Rendering PDF Documents

PSPDFKit renders documents pixel perfect. We use a custom renderer based on C++ that is shared across all platforms we use. This guarantees the broadest test coverage and allows us to focus on a highly tuned codebase for all supported platforms. If you have a document that renders incorrectly or different than with Adobe Acrobat, please report a bug.

The Complexities of Rendering PDF

PDF has been around since 1993 and has evolved a lot since then. This also means that there is a lot of legacy baggage in the specification — and one of the main promises of PDF is that even your 20-year-old documents will still render as when they were first created.

The specification, currently at version 1.7, has 756 pages. There are also quite a few extensions required (Adobe® Supplement to ISO 32000-1, Extension Level 3, Adobe® Supplement to ISO 32000-1, Extension Level 5) to parse more modern documents correctly. Additionally, there is an amendment for Adobe Acrobat-specific quirks, and basically everyone else has to follow this to be correct. There’s the older original 1.7 version of the document from November 2006, which includes many details — missing in the most current version of the spec — about correctly supporting older documents (1,310 pages) and the Errata and Redaction amendments. (This page provides a good overview).

PDF also has a JavaScript API that is most often used to make forms interactive and to validate input. It is critical that this API is supported by us, as it is also often used for things like turning pages or opening a hyperlink. The API specification is another whopping 769 pages. The specification for character maps, required to convert PDF glyph data into Unicode for searching purposes, is in another separate document with more than 100 pages. And while PSPDFKit does not support XFA, some information about handling mixed-mode documents with both AcroForms and XFA is part of the XML Forms Architecture (XFA) Specification, which is a document with about 1,600 pages. (To fully understand the details, sometimes we also need older versions of this document, and this page provides a good overview.) Since PDF is based on PostScript, the documentation often references the PostScript language reference (1999), which has about 900 pages (and the Errata from 2004). There are various additional documents required for certain encodings used, but these are rarely larger than 100 pages.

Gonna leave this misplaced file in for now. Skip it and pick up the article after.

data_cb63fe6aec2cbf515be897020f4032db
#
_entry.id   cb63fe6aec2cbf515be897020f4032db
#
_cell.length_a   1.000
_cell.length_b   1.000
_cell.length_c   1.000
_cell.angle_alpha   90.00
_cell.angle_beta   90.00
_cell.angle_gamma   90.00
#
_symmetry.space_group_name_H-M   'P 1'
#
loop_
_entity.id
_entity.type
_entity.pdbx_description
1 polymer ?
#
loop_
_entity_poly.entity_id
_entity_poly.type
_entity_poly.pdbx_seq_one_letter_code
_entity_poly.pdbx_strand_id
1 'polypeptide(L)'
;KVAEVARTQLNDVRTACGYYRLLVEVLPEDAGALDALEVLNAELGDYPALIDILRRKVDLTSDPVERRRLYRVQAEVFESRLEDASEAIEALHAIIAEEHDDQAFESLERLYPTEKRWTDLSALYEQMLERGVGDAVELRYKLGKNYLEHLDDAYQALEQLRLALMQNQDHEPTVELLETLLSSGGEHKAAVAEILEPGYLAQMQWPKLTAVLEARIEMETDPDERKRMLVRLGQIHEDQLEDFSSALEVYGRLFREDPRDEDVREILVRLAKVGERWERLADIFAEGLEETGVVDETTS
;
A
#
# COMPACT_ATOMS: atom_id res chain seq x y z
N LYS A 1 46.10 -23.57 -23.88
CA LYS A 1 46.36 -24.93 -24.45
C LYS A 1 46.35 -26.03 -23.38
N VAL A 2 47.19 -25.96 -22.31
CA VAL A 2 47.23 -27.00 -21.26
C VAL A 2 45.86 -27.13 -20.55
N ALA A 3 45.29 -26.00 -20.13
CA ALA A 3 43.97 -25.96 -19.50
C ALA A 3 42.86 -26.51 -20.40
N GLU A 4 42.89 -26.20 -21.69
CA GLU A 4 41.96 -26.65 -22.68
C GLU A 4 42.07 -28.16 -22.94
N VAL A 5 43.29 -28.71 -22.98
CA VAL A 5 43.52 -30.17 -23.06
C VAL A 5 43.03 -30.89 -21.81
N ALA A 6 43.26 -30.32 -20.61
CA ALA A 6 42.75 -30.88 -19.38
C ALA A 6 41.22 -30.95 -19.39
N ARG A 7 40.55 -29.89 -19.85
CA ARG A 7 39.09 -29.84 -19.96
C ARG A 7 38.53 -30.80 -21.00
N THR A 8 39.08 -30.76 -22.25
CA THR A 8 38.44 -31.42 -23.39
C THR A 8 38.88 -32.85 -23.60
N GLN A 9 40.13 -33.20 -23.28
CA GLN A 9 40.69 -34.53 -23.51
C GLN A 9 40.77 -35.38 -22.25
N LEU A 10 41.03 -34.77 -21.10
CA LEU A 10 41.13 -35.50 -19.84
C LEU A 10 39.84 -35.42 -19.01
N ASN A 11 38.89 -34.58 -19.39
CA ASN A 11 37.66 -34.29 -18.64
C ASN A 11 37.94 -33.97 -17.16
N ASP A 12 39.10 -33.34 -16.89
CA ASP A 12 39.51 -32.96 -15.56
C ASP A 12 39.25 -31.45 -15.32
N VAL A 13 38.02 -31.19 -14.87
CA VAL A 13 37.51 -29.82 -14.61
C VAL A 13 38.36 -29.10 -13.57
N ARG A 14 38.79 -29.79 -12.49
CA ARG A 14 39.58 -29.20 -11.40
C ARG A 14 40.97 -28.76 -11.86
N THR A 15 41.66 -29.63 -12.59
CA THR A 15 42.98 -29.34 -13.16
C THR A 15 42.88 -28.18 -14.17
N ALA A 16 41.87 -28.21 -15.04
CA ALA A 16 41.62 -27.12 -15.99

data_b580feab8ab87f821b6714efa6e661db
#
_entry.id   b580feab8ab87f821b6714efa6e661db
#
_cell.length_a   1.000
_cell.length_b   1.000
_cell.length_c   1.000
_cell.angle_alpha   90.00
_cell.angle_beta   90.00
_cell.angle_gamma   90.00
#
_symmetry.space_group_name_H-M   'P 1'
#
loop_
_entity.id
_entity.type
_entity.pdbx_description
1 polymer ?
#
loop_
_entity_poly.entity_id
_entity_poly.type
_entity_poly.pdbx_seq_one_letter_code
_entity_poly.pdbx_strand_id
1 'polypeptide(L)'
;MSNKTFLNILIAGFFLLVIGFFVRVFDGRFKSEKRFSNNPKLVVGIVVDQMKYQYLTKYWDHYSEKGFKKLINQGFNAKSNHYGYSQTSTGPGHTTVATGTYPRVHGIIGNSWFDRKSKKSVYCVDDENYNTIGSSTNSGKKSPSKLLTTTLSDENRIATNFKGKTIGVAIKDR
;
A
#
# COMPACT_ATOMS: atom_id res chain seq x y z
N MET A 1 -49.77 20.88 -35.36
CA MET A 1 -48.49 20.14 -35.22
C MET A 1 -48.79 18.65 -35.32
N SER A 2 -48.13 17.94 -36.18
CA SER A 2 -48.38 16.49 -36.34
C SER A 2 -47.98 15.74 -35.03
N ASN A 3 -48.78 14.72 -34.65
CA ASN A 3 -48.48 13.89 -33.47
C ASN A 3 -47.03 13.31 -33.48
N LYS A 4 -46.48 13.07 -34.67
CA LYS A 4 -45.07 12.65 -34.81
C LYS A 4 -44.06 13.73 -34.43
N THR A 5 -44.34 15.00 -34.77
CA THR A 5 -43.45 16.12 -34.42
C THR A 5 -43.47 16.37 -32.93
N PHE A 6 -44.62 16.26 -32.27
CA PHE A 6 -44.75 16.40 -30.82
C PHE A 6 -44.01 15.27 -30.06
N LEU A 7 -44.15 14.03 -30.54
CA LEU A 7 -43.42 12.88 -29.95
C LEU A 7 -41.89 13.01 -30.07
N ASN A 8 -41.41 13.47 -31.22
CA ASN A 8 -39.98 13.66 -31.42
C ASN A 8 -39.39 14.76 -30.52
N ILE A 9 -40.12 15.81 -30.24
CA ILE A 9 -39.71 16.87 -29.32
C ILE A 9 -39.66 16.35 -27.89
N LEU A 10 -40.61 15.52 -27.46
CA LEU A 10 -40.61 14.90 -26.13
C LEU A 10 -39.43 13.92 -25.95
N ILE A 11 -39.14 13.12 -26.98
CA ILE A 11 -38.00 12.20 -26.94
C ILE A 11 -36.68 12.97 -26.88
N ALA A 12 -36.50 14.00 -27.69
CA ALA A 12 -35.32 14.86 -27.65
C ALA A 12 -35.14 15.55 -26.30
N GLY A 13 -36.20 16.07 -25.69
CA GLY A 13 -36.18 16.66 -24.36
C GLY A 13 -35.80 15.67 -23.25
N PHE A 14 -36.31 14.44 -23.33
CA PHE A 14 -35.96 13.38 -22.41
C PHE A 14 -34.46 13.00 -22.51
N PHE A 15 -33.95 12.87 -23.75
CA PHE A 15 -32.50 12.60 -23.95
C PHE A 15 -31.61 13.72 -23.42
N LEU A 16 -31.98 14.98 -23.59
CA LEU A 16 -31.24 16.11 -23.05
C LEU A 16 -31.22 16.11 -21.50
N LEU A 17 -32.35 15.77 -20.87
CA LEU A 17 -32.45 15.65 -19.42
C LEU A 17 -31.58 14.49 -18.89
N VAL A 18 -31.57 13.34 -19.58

Along with the official specification, there’s also “real-world” PDF, which often has bugs based on misunderstandings or bugs in creation software that need specific workarounds and hacks. Adobe Acrobat is very forgiving in terms of invalid references, duplicate entries, and typos, and it allows various drawing command variations that aren’t documented anywhere — these are things that have to be found out via trial and error, and which also add to the complexity of a rendering engine. Our code around this engine is mostly written in modern C++; however, the code base has to deal with many variants and edge cases, so the code is quite large and complex, thereby resulting in a noticeable binary footprint.

PDF also supports many image formats that require additional libraries to decode, like JPEG 2000 or JBIG2. This also contributes to the binary size.